August 10, 2012 |
Phrases like "a musician's musician" and "a singer's singer" normally seem restrictive. Such acclaim can pigeonhole an artist, creating an air of insular complexity unappealing to the general public. Saying as much about vocalist Kevin Mahogany could never be such a slight. With a big, supple voice, blue swing styling, and an easygoing way with any rhythm placed before him, Mahogany has long been a critical darling and a crowd-pleaser. Currently, he can be found thrilling crowds with the good groove material of Next Time You See Me , his collaboration with his guitarist pal Dave Stryker and his organ trio.
May 25, 2012 |
WHEN THE late Frank Rizzo was Philadelphia police commissioner, he wanted Donald Wilson to be his bodyguard. Although Don was fond of Rizzo, he had to turn him down. "I'm sorry," he said, "but I have music to play. " Don was a devoted cop for 22 years, but his first love was music — jazz, to be specific. He was a virtuoso on the piano and trumpet, and played in the police band and at the jazz clubs that once flourished in Philly, performing with John Coltrane and other notables of the jazz world.
October 22, 2011
Pete Rugolo, 95, the chief arranger for the Stan Kenton Orchestra in its late-1940s heyday and a prolific composer and arranger for television and film, including the series Richard Diamond, Private Detective , The Fugitive and Run for Your Life , died Sunday in Sherman Oaks, Calif. Mr. Rugolo was still in uniform, leading the Army band at Fort Scott in San Francisco, when he handed a half-dozen arrangements to his idol Stan Kenton at the Golden Gate Theater. When he left the service, he was hired by Kenton and went on to write more than a hundred arrangements for that big band, helping establish the progressive sound of its peak years.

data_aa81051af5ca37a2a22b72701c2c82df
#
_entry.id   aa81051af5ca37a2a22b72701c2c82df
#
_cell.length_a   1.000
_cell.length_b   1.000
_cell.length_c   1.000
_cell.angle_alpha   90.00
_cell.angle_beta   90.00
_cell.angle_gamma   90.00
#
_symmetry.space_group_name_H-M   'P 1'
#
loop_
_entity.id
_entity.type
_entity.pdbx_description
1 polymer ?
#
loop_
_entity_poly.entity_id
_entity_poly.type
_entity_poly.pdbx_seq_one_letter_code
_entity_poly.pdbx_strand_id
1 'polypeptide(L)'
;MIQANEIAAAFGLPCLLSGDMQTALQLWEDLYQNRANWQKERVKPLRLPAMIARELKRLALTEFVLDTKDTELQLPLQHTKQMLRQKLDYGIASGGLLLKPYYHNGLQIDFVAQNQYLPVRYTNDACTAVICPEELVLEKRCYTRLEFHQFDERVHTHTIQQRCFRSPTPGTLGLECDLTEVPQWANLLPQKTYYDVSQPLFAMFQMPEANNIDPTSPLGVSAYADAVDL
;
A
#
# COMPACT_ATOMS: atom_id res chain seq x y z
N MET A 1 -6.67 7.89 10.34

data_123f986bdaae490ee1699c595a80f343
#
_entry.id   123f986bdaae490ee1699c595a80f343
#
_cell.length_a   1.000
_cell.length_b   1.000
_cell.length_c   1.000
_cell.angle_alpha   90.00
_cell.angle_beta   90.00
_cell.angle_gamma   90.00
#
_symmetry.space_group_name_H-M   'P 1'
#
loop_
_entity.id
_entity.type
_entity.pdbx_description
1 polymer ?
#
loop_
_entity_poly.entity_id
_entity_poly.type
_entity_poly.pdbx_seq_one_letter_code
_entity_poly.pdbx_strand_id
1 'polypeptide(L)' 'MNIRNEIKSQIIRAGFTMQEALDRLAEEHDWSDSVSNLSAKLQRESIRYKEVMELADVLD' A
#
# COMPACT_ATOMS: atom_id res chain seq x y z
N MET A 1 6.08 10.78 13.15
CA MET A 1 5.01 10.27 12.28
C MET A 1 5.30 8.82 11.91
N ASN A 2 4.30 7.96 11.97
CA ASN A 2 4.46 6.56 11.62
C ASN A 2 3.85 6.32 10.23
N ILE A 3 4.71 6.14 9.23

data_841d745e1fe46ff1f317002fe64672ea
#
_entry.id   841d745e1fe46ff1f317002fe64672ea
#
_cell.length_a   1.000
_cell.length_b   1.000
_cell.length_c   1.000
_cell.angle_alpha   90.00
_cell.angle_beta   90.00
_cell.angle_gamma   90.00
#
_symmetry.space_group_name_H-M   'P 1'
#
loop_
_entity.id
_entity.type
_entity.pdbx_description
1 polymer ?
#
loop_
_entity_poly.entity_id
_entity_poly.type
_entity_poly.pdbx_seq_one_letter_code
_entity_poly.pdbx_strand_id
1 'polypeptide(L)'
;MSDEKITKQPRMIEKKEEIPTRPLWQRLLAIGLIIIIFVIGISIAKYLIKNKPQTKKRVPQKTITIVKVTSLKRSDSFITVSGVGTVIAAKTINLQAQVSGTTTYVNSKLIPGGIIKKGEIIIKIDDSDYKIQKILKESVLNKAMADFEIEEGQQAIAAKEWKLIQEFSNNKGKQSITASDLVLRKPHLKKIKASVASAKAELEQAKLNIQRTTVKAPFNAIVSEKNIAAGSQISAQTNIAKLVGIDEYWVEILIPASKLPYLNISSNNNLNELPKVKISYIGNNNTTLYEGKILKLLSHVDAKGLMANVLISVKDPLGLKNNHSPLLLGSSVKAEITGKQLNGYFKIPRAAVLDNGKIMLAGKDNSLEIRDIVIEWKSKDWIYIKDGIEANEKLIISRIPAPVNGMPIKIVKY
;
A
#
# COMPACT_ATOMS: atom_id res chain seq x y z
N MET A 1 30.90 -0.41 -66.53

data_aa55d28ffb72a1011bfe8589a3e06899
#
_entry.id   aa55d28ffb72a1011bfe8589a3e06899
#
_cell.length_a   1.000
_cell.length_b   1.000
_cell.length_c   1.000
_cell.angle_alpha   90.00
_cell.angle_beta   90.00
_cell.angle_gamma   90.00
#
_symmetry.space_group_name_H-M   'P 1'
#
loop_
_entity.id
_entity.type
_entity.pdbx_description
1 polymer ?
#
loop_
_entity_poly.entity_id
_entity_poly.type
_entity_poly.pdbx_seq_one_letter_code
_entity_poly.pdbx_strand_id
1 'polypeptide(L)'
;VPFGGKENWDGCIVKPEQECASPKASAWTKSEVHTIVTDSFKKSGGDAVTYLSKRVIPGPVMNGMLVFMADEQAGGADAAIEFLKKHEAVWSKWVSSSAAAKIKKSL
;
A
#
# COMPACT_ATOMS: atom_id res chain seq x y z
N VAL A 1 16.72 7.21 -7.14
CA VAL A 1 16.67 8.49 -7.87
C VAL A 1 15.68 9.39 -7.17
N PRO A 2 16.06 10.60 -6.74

October 17, 2011 |
It's curious that Curio Theatre wasn't too intimidated by the Wilma Theater's 2008 production of Sarah Ruhl's Eurydice to produce it itself. That earlier version, with its Barrymore-winning original music, sun-bleached set, and stylized direction, set a standard that this small, new-ish, low-budget West Philly company would have a rough time matching. Even curiouser? Curio's production, under the direction of Liz Carlson, gets at the heart of Ruhl's work, humanizing it, bringing its tragic elements to the fore, and making the Wilma's production seem downright aloof.
October 10, 2011 |
AS A KID growing up in Frankford, George Ballard liked to follow the American Legion parades through his neighborhood, and would march along with the drummers. Maybe it was then that George decided he wanted to pound those drums himself, because somehow he conveyed the ambition to his father, who gave him a set of drums he bought from a pawnbroker when George was only 10. That was how it started. George took drumming lessons for 75 cents a session, and by the time he was 16, was allowed to sit in on the Herb Thornton Band, which he heard playing at the Philadelphia Boys Club.